But now for the bad news. Little if any action will doubtless be taken on H.R.5557 till the new Congress convenes in 2007. And even then, if you know anything about Congress, you know that massive amounts of bills are being introduced to committees on a continuing basis. The odds of any one statute surviving amidst a countless throng of legislative wishlists and local concerns is slim at best. What a bill needs to rise above it's peers is sponsorship, and at present, H.R.5557 is sponsored by only 15 members. So please contact your representative in the House (find out who this is here) and ask them to offer their sponsorship. You can also contact members of the two relevant House committees (find out who these are here and here) and ask for their support. I can guarantee you these congressmen are already being bombarded with correspondence (and money) from those who would like nothing better than to see the factory farm environment remain exactly as it is.

I don't know if farm animals sit in their caged prisons day after day yearning for someone or something to rescue them or whether they simply pass the time, languishing in misery, believing this is how their lives are supposed to be. What I do know is that these are sentient beings. They think, they feel, they learn, they remember, they forget. They're capable of experiencing joy, excitement, stress, anxiety, and fear. And right now, they're enduring a great amount of injury due to the actions of humans, actions that are an abomination. At times the idea of their torment consumes my thoughts, keeping me awake at night, filling me with rage, moving me to tears, and stirring me to action. There's no doubt in my mind these poor creatures are in desperate need of rescuing. Their pain is unbearable. It's unjustified and unwarranted. It's a crime against creation and an insult to the creator.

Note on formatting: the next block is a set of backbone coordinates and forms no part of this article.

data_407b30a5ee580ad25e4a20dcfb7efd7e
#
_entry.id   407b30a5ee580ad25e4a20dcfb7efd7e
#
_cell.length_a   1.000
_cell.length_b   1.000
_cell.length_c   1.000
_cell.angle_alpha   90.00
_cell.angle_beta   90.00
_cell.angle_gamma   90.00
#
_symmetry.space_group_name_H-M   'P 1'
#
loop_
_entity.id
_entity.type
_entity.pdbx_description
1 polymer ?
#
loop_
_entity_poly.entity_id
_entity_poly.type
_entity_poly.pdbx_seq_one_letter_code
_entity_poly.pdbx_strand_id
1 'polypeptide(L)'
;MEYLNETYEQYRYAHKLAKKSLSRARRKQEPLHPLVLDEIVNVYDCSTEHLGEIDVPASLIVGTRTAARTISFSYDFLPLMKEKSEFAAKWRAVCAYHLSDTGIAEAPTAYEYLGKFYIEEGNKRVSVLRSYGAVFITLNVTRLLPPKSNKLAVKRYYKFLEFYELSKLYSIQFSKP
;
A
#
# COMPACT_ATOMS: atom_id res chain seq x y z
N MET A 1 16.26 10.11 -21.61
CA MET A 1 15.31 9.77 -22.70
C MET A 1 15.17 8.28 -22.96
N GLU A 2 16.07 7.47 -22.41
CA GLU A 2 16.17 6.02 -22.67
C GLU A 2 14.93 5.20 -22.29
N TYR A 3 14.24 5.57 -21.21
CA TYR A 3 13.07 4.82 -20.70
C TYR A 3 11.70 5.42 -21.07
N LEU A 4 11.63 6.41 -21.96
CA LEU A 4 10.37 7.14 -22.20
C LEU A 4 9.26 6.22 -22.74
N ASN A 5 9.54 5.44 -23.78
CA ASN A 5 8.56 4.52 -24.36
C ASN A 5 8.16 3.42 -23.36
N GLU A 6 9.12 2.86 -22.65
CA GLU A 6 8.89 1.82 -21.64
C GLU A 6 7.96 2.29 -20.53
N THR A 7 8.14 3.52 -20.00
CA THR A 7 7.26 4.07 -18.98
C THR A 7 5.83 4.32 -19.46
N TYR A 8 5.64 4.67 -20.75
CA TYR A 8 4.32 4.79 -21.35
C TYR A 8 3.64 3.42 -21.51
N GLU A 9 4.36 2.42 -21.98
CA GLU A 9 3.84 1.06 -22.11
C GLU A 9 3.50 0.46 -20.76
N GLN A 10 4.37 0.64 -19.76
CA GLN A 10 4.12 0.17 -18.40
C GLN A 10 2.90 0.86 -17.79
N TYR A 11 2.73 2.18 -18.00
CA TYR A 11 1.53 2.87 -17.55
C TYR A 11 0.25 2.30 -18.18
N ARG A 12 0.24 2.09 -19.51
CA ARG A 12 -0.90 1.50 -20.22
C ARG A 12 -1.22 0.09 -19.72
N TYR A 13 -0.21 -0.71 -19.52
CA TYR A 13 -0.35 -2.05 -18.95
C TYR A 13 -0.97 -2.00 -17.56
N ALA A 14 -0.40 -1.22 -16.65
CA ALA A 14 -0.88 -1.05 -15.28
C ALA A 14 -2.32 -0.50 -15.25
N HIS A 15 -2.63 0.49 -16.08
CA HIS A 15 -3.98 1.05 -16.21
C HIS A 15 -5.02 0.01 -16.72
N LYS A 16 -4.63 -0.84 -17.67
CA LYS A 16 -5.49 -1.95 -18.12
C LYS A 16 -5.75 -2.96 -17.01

Won't you please help them?
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To learn more, please visit The Vanguard Portal. Larry Parker is also author of the following weblog: "A Heartfelt Examination of the Plight of Today's Farm Animals"